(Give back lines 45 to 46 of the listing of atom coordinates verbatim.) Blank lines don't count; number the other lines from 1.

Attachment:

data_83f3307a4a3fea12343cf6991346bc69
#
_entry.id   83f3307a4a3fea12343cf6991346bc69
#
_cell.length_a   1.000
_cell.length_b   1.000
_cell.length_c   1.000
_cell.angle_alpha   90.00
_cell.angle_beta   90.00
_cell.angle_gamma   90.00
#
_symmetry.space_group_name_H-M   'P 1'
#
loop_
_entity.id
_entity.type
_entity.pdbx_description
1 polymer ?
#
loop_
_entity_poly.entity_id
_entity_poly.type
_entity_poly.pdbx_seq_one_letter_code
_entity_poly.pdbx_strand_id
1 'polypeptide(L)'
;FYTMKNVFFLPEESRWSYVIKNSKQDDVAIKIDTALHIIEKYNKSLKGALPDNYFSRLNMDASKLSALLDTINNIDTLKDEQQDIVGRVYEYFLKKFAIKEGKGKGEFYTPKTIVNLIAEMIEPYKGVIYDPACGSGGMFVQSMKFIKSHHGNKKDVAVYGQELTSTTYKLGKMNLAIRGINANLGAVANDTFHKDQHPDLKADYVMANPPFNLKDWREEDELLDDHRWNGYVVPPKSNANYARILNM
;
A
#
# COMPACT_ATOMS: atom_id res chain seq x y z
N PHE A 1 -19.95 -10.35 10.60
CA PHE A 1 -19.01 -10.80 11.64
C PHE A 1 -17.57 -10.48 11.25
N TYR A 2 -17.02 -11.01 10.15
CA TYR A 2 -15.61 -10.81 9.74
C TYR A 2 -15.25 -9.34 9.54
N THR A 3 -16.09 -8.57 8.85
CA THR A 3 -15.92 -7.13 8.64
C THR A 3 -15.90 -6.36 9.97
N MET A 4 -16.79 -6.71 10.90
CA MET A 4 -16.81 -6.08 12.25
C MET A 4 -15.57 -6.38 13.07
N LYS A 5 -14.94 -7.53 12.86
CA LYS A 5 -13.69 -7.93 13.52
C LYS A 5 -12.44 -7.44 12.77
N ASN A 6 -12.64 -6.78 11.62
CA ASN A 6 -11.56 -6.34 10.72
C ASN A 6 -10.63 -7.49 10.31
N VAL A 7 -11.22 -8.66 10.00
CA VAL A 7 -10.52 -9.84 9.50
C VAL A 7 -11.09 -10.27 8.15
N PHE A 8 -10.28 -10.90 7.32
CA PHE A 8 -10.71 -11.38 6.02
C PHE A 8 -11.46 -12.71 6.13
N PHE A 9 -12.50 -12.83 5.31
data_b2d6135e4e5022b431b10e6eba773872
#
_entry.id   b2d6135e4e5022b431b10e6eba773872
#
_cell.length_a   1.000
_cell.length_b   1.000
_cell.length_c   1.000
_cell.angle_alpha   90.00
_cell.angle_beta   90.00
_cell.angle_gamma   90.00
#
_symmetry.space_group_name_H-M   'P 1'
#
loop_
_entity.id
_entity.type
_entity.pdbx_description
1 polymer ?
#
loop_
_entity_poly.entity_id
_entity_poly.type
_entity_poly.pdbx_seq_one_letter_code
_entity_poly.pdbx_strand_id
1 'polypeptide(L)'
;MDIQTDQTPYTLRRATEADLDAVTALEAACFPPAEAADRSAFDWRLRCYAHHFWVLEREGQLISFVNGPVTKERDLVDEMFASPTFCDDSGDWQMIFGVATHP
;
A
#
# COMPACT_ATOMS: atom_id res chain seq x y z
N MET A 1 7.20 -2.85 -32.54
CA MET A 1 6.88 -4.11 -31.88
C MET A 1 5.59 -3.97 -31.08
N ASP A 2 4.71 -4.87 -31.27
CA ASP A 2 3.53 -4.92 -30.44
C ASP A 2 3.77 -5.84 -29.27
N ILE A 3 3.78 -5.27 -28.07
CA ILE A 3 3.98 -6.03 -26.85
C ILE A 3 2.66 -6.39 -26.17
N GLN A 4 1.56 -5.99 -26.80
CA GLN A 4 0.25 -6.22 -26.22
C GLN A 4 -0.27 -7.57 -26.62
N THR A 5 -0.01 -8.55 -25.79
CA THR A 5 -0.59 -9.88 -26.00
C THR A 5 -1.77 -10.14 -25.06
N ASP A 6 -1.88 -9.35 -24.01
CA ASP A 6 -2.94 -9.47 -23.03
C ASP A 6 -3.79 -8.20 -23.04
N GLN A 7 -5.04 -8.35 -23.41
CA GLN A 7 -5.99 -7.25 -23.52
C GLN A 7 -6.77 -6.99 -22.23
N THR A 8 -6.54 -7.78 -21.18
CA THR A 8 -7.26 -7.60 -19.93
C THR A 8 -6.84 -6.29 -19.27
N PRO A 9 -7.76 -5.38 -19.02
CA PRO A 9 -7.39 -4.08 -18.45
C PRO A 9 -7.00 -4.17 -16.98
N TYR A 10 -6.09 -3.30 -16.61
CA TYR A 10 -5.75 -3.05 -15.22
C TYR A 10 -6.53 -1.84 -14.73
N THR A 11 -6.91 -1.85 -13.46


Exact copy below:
C LYS A 5 -12.44 -7.44 12.77
N ASN A 6 -12.64 -6.78 11.62